http://sniktawkwild.zenfolio.com/p750490194

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Welcome home Snik. That lion kill image was great...

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Ken, your giraffe image in the sand storm is one of the best giraffe images I have ever seen. Just an amazing photograph. Thanks for sharing.

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Yeah some great photos, epecically the lion kill and the giraffe.

One question, are you sure that's a white rhino, looks like a black to me although I'm no expert!!

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Good just checking :D

I have learned the hard way with rhino not to assume it's a white rhino as I once told some clients on a game drive in Hluhlue-Imfolozi, SA that what we were looking at was a white rhino (there are hundreds of white in that park) only for one of the clients to point out that he thought it was a black rhino. A quick look through binoculars proved he was right, much to my embarrassment!

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  • 5 weeks later...

I missed this even though I had radar out for Namibia and Etosha.

 

You have a nice account of the Etosha lodging options. From a wildlife viewing standpoint, can you do a brief compare and contrast of these areas?

 

The pictures were lovely and very Etosha. I've never seen a dustier bath than the elephant bath. The giraffe in the dust is such a unique perspective and contributes to these being so Etosha. Loved the steenbok's ears.

 

Why was the rhino running? To get the drink? Or for some other reason?

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You have a nice account of the Etosha lodging options. From a wildlife viewing standpoint, can you do a brief compare and contrast of these areas?

 

ok Namutoni is in the east of the park. That area is close to Dik-Dik drive so offers the best chance to see dik-diks. In the past I've had more giraffe sightings in the east of the park than elsewhere.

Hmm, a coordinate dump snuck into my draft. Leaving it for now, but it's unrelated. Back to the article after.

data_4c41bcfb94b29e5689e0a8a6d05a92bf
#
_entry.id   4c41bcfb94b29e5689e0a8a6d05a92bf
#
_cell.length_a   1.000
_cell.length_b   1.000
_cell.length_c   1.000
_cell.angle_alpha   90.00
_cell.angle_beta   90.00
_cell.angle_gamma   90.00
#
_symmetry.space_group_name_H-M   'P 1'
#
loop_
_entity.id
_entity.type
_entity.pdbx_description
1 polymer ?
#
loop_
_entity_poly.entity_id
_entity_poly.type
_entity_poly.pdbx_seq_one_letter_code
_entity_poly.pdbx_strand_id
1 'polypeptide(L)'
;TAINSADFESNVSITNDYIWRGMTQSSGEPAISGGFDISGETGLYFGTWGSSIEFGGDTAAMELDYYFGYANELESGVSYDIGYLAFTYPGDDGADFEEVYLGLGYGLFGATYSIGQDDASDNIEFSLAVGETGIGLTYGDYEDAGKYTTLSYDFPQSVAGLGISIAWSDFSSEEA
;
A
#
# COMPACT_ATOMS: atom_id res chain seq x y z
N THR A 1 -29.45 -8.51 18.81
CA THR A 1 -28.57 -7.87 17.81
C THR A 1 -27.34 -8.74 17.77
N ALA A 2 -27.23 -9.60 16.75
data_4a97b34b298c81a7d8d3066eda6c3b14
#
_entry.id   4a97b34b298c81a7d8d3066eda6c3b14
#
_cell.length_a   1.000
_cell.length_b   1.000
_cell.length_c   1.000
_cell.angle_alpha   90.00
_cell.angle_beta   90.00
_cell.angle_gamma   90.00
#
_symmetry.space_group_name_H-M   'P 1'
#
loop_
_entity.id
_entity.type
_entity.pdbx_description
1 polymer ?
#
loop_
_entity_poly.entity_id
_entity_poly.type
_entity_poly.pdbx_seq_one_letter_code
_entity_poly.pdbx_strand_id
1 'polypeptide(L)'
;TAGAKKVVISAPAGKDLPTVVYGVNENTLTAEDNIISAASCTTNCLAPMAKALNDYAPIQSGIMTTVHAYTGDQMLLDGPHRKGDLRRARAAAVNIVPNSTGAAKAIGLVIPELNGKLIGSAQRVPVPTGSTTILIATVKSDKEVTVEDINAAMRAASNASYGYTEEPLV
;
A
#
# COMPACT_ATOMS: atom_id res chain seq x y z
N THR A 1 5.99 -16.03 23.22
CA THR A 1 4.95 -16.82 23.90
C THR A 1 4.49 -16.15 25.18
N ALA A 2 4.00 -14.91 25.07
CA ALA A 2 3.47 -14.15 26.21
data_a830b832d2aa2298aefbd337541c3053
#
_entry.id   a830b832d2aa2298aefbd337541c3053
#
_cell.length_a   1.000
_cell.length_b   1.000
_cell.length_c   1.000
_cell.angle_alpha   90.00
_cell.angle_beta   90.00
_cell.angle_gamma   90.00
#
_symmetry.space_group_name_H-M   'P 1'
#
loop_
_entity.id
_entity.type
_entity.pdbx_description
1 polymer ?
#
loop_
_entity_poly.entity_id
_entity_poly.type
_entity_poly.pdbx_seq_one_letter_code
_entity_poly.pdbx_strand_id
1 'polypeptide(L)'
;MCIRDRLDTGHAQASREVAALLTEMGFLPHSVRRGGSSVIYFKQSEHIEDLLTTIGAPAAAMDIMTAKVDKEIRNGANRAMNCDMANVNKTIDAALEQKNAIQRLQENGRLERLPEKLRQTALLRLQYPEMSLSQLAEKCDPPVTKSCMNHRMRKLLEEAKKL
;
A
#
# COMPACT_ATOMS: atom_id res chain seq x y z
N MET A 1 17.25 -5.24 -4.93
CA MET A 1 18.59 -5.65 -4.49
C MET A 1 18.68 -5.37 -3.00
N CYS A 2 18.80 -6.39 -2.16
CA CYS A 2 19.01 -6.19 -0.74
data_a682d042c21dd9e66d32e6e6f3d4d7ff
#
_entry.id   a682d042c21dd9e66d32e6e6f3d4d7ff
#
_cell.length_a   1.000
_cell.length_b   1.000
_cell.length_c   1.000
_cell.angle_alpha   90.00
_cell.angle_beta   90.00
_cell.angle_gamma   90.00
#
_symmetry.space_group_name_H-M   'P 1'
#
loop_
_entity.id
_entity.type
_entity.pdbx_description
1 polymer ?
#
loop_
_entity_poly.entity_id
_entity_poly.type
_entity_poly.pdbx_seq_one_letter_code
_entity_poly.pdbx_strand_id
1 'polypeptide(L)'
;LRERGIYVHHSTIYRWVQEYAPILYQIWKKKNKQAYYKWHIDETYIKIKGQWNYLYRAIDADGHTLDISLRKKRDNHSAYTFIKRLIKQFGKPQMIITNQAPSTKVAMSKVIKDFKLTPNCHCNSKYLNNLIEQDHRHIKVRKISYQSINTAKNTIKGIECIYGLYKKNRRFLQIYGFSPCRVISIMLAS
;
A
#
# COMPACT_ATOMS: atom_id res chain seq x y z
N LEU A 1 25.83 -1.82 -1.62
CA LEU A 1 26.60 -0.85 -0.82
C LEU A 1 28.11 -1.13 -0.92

Okaukuejo is in the west of the part of the park open to tourists and has the best camp waterhole which is visited most nights by black rhino and elephant and during the day is filled with springbok, kudu, zebra and elephants.

 

Halali is half way between the other two, and is in part of the park that is more hilly than the rest and is more densely wooded. The waterhole at the camp offers good chances forblack rhino and elephant (my record is 9 black rhino and 22 elephants at the waterhole at one time).

 

On the night drives the area round halali seemed to be the best for me but that could just be luck due to weather etc when I was there (October 2007).

 

Got to agree with sniktawks comments about Namutoni. I didnt stay there but walking round and seeing what they've done put me off it. The only good part apart from the location is the banded mongoose sightings - they are easily seen in camp around and under the wooden walkways and its easy to get lots of good photos of them.

 

Halali is the one thats had least work done on it and is the nicest one for me as a result. Listen out around dusk and at night for sounds of dustbins rattling - its normally a honey badger raiding the bin for food (the other camps get jackals rather than honey badgers).

 

A few more comments in my report http://safaritalk.net/index.php?showtopic=1804

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You must self drive it is pointless to go on game drives from the NWR camps or outside, not only is it more expensive you will never get to just sit and wait and watch.

 

I'd agree, but the night drives can be worth doing as you cant drive in the park after dark - its only the organised night drives that are allowed into the park at night.

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madaboutcheetah

I don't know how I missed this report - excellent viewing and great pictures ......... Lions galore!!!

 

My fav one is the Eland with the Gemsbok!!! Very unique!

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Thanks Sniktawk and Predator for the additional comments. I remembered your report Predator as soon as I saw the jackal photos.

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Sniktawk and predator thanks for the views on the camps. We've been meaning to go back to Etosha for years now and your report has set the mind working.

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  • 3 weeks later...